Noblewoman having a spa day on the eve of revolution? It’s more likely than you think.

Georgian Spring (1905)
A  spring surrounded by noblewoman and an imperial officer. Borzhom, Georgia (1905)

My analysis of this photo has lead me to discover many interesting things that have occurred during this period of time and in this region of empire. For starters,  Georgia, at the time of this photo’s creation, had been a colony of the Russian Empire, a part of a greater Caucasus territory (Rhinelander 231). There had been numerous attempts by the imperial government to Russianize those with the region , their culture, and institutions, without really giving much thought into what the people wanted. It was not until Tsar Nicholas I (1825-1855) assigned Count M.S. Vorontsov with the task of elevating tension between the native people and the imperial government, by appointing him as the Vicegerent of the Caucasian Territory, that they saw an improvement in their situation. Two important things occurred as a result of Vorontsov’s appointment was that he divided the Caucasus Territory into provinces based on local, social, and political structures (including the creation of Georgia), removed Russian nobles from government positions in the region and appointed native people from their designated province to replace them (Rhinelander 232). He gave native people a seat at the table and was generally interested to hear what they had to say. So it is fair to assume that those women in the photo, while it is possible they are Russian noblewomen on vacation in Georgia, as Georgia was a popular tourist destination for Russian nobles during this time, they could also be the wives of Georgian noblemen or bureaucrats hired by Vorontsov.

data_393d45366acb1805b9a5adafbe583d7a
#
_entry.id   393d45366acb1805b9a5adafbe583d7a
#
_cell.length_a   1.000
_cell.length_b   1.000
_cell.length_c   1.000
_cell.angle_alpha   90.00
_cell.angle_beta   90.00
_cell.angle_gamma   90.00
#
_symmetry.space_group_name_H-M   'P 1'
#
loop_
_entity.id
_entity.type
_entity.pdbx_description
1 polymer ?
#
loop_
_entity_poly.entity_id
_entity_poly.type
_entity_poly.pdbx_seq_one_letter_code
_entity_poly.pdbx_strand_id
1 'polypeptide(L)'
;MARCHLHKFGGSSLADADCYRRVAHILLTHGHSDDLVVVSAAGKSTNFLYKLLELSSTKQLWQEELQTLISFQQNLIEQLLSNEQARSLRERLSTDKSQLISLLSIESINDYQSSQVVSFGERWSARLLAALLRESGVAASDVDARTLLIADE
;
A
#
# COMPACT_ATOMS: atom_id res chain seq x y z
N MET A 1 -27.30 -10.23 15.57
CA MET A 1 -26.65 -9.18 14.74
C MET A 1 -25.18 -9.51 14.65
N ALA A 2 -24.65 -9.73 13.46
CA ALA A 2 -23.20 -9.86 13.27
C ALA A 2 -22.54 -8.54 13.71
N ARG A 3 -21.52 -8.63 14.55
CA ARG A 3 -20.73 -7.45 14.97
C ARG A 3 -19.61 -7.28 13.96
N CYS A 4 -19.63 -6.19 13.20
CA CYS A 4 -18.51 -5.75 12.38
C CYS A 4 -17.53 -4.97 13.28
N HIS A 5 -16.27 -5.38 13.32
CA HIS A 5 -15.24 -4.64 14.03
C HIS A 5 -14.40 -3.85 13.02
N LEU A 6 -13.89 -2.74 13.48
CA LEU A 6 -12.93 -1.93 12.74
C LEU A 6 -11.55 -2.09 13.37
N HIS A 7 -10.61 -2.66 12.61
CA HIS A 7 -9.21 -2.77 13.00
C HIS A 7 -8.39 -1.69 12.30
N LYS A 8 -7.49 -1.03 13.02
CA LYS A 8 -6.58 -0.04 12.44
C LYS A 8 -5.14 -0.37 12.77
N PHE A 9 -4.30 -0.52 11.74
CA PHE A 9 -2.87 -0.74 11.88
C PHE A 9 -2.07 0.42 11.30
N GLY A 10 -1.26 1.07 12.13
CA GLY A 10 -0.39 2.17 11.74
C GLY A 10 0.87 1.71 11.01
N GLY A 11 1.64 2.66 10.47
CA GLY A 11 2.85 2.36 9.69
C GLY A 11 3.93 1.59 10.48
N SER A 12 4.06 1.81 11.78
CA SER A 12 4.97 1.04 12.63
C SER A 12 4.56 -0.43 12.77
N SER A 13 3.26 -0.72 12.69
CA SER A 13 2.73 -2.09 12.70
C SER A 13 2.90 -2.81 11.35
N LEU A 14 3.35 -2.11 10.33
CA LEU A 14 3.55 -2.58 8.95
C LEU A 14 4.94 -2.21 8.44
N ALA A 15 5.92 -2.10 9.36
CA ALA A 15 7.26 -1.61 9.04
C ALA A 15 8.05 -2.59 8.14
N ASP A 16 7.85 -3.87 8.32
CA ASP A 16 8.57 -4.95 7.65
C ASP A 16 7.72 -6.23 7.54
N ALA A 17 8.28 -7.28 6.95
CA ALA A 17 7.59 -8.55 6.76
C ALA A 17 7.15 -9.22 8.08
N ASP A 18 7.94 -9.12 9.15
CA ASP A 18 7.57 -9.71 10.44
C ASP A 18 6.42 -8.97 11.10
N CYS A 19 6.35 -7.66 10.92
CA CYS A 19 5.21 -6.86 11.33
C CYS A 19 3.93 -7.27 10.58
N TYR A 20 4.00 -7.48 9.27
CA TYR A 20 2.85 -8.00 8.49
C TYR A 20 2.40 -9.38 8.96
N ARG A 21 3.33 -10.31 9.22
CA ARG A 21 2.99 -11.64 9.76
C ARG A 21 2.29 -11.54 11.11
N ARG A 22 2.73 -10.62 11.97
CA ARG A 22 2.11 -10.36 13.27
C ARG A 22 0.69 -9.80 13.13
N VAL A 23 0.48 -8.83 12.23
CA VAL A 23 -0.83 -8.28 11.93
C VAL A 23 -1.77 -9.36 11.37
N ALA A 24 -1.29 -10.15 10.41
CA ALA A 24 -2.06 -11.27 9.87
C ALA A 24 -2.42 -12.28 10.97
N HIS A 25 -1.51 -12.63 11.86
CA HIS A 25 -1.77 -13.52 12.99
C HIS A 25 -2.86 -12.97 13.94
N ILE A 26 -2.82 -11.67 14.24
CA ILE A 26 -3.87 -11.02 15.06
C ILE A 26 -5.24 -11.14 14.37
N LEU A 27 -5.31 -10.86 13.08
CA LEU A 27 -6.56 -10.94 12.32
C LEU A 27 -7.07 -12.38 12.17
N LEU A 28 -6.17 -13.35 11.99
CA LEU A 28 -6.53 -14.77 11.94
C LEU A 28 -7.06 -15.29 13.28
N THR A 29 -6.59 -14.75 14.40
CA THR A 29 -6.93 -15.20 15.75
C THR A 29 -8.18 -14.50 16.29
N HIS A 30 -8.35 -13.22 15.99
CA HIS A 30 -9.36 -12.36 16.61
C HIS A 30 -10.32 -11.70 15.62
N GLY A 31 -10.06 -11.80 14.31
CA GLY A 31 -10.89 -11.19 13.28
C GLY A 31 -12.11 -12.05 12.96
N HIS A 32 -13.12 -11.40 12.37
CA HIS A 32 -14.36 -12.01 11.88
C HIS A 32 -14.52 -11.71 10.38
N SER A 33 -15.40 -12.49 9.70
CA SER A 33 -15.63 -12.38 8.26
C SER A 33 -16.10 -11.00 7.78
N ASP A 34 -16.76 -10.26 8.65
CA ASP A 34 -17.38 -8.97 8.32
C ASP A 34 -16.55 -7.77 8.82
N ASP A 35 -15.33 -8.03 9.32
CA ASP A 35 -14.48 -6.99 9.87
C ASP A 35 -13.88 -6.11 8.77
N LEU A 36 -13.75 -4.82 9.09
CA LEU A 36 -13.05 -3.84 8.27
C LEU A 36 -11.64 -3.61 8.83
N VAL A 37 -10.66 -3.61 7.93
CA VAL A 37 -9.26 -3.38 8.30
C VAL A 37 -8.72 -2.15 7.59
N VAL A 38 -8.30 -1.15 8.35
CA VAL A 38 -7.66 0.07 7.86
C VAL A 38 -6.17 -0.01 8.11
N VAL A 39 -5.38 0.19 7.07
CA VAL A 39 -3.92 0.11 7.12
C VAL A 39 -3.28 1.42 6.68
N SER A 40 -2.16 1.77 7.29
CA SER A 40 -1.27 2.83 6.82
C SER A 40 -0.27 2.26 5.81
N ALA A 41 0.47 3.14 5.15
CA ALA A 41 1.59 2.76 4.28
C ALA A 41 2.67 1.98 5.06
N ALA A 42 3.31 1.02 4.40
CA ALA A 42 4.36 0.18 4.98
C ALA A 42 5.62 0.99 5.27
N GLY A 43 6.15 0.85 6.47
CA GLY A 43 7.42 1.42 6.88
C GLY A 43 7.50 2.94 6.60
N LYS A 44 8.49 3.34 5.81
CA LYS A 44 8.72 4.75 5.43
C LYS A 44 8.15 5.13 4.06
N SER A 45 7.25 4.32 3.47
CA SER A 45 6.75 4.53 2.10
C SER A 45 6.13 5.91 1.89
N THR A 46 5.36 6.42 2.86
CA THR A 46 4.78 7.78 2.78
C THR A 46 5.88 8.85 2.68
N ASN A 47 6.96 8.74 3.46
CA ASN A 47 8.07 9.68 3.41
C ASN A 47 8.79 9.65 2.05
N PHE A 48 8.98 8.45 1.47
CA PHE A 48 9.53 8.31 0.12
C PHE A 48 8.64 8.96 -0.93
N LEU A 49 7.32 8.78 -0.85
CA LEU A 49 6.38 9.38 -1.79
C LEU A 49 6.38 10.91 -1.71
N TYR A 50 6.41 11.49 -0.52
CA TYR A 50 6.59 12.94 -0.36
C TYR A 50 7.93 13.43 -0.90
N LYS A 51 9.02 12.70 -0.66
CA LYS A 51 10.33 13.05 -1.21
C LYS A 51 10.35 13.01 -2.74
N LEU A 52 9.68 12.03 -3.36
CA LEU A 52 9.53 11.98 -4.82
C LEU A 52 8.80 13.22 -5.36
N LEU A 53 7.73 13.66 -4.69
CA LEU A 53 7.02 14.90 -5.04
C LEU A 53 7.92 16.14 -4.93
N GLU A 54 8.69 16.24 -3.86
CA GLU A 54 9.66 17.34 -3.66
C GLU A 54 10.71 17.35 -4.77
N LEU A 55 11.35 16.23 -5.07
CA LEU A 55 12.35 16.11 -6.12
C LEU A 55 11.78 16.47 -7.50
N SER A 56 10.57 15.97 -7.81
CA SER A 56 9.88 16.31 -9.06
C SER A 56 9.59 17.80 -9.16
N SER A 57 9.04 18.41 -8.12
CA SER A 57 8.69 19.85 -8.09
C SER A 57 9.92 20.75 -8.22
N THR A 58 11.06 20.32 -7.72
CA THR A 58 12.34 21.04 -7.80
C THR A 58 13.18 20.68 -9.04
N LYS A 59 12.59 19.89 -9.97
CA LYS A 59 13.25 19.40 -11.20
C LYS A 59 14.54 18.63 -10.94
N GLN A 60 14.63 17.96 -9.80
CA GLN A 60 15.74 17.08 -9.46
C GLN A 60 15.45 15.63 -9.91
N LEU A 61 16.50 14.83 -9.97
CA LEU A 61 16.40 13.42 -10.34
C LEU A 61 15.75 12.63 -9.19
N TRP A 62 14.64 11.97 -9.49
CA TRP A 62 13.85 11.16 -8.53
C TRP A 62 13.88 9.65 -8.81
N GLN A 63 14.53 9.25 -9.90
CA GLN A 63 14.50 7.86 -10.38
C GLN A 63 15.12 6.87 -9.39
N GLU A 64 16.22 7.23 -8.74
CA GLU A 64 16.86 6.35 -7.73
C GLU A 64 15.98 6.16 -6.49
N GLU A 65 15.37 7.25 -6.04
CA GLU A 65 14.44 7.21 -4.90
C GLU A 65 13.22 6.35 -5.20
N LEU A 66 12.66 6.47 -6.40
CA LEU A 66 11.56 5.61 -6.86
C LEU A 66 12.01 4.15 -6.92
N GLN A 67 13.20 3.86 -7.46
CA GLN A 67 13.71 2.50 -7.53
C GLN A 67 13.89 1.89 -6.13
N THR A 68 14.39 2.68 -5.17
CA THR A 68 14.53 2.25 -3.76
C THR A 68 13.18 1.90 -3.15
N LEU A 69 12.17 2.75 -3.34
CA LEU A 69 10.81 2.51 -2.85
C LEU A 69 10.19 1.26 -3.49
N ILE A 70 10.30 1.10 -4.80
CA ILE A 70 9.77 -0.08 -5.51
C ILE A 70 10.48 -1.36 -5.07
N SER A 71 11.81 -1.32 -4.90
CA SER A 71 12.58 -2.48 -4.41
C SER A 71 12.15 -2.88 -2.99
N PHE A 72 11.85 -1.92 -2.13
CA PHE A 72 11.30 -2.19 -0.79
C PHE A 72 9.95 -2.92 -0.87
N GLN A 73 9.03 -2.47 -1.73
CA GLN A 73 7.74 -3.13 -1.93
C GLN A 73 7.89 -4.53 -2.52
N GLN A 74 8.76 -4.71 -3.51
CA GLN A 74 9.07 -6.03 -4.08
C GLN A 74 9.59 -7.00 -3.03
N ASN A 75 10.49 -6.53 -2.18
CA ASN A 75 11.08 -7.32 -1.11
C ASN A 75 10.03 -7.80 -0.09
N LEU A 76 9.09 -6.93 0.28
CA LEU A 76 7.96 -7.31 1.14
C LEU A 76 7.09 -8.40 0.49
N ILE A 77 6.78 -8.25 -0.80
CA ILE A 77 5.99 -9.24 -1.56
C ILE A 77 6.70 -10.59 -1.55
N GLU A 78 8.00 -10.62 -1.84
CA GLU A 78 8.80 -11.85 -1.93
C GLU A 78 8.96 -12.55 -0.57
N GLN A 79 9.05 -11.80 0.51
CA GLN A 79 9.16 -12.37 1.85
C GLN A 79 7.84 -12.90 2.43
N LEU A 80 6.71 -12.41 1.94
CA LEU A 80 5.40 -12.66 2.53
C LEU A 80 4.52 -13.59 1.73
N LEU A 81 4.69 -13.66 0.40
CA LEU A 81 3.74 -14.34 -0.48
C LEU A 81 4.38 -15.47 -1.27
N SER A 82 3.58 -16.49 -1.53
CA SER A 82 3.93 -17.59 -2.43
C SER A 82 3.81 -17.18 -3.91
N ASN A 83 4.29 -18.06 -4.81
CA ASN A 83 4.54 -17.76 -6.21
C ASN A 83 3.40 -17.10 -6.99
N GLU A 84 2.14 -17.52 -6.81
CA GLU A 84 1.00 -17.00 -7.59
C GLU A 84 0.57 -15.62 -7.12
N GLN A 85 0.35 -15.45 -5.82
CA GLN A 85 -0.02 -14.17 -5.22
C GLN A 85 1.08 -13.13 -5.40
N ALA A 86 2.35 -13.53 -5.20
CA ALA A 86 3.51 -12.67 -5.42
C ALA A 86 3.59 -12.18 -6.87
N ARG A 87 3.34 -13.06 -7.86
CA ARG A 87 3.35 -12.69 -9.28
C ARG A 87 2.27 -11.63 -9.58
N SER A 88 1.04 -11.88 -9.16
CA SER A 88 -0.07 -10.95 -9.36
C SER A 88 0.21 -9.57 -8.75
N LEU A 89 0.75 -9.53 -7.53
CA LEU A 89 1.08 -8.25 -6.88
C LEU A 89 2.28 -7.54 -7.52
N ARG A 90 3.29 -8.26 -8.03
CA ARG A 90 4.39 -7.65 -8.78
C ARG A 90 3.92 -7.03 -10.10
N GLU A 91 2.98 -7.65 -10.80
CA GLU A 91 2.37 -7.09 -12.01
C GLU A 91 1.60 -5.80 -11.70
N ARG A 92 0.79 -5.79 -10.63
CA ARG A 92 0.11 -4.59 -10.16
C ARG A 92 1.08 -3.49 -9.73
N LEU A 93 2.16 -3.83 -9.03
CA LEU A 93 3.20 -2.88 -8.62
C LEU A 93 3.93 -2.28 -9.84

But, what about the imperial officer accompanying the women? Why is he there? To be honest, I at first thought he might have been a relative of theirs, maybe a husband of sorts, but after reading through the textbook I found that by the end of the 19th century, as a result of the Great Reforms and the Emancipation, nobles enlisted in military schools dropped from 81%, in 1860, to 12%, the rest of which were filled by officers of non-noble heritage (Freeze, Russia: a History, pg 218). So it’s  unlikely that that officer is a nobleman or related to the women in any way. So why is he there? Well, my guess is that since this photo was taken in 1905 and by the foliage in the background seems to be either spring or summer, that this photo was taken after the events of Bloody Sunday, which resulted in the death of hundreds of protesters at the hands of imperial officers. And that the officer in the photo is there to ensure that these women do not interact  with the common people or anyone who might rile up trouble. This being the case as Tsar Nicohlas II and his regime, even before Bloody Sunday, were very weary of any elites interacting with the common people in social settings, especially without government supervision (Freeze, Russia: a History, pg. 235), believing that such an interaction may lead to revolutionary or anarchist behavior or a possible revolt or revolution against the government. Such a tragic event would, in theory, amp up the government’s need to maintain control over the general population and elite to ensure that it remains in power.

Works Cited:

Freeze, Gregory L. Russia: a History. Oxford University Press, 2009.

Rhinelander, L. H. (1975). Russia’s imperial policy – the administration of the caucasus in the first half of the nineteenth century. Canadian Slavonic Papers, 17(2), 218. Retrieved from